- Natural-born Germans are superior to all others, and particularly to Jews, gypsies, homosexuals, and the disabled, and so those may be disposed of in a cleansing of humanity.
- The Hutus called the Tutsi’s “cockroaches” in their radio messages across Rwanda, as the Hutus sought to exterminate the pestilence of the Tutsi’s.
- White people can own Blacks in slavery, or rule over them in apartheid, because they are not a full human.
- And, related to the central issue of this blog, bioethicists have argued that parents could kill their children even after they are born, particularly if they are born with Down syndrome, because they are not full persons, yet.
So, not an exaggeration that the Governor’s dismissive remark is the justification for every human atrocity: the failure to see another human being as just that, another human being, one of equal value and worth. Because when you start making distinctions of who are full humans, or humans of equal respect, well, then, what’s to stop you from killing them?
Sadly, Hershel was killed by this man who he tried to empathize with. But Hershel’s lessons remain for us to follow and remember. That we can all come back; we all have a job to do in furtherance of life; and, we make a choice in everything we do of whether we are serving life or serving death. RIP Hershel.
Season 4, Episode 7, “Dead” Weight
So, it didn’t take long for the Governor to resume his old ways.
In this episode, the Governor commits two murders. First he kills Martinez, his former Lieutenant at Woodbury, and the leader of the new camp the Governor has joined. Then, despite seeming shaken by the first murder, he kills Pete, the interim leader of the new camp. In both instances, it was after the Governor had judged each as insufficient to ensure the safety of the Governor’s newly adopted family. After which, the Governor then rises to leading the new camp. Effectively living out the phrase, “If you want something done right, do it yourself.”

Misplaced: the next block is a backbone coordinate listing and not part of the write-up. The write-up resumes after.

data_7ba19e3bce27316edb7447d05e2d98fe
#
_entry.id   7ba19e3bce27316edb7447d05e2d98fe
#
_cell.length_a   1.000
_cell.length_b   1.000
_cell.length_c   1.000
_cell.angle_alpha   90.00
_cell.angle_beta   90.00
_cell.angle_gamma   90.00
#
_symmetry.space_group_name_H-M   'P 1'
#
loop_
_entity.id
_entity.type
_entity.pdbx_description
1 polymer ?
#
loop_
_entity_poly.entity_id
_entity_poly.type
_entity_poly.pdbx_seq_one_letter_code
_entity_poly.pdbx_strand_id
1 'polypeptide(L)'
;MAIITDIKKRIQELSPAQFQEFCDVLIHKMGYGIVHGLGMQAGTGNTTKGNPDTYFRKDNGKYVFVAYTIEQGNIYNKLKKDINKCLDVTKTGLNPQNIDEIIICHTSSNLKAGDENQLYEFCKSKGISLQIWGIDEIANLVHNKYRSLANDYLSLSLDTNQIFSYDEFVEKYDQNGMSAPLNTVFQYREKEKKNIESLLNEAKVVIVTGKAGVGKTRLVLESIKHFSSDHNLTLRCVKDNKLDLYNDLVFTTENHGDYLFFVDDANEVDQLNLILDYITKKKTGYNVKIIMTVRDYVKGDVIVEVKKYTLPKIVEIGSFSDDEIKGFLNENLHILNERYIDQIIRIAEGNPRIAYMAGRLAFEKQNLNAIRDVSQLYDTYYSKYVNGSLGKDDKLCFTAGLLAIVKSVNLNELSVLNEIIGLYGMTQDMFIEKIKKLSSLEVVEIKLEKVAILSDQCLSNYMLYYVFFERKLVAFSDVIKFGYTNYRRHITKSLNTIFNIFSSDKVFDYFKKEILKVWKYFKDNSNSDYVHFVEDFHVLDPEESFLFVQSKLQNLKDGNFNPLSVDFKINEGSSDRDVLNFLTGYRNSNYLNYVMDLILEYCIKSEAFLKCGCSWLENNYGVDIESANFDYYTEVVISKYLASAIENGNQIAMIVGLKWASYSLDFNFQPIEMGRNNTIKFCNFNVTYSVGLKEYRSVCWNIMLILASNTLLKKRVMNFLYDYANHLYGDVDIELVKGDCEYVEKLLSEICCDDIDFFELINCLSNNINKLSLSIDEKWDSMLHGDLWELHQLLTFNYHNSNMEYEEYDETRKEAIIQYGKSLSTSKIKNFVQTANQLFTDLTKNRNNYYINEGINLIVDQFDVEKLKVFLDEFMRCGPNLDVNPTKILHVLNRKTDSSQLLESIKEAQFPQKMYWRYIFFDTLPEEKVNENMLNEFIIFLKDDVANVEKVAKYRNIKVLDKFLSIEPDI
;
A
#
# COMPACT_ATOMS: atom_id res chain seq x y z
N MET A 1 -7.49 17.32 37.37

Several ethical issues presented themselves for analysis in this episode beyond the Governor’s murders: the bodies beheaded surrounding the survivalist cabin suggesting some justice meted out for their crimes of being a “liar,” a “rapist,” and a “murderer;” whether the killing of the other camp members by some unknown group supports Mitch’s post hoc justification for why they should have robbed the camp earlier; and, Mitch’s own murder of the surviving camp member.
But, one line from the episode sums up the focus of this page where the Governor says to Mitch:
You’ll never have to worry about whether you’re doing the right thing or the wrong thing, because we will do the only thing.
This is the guiding standard by which the Governor lives: the ends justifies the means. So long as the end result is what he desires, then anything goes for him to arrive at that end result. Considering that Machiavelli made that phrase popular, it shouldn’t be surprising that a man who appoints himself the Governor, and then kills his new camp’s leader to take over that role, is guided by a principle of classical political theory.
The world in the zombie apocalypse begs whether this should be the guiding standard. For most, the base instinct of survival–simply staying alive–is the consequence, the end, which justifies several actions. In this episode, the end desired by the Governor was having a leader in which he could entrust his new family, which ultimately could only be him.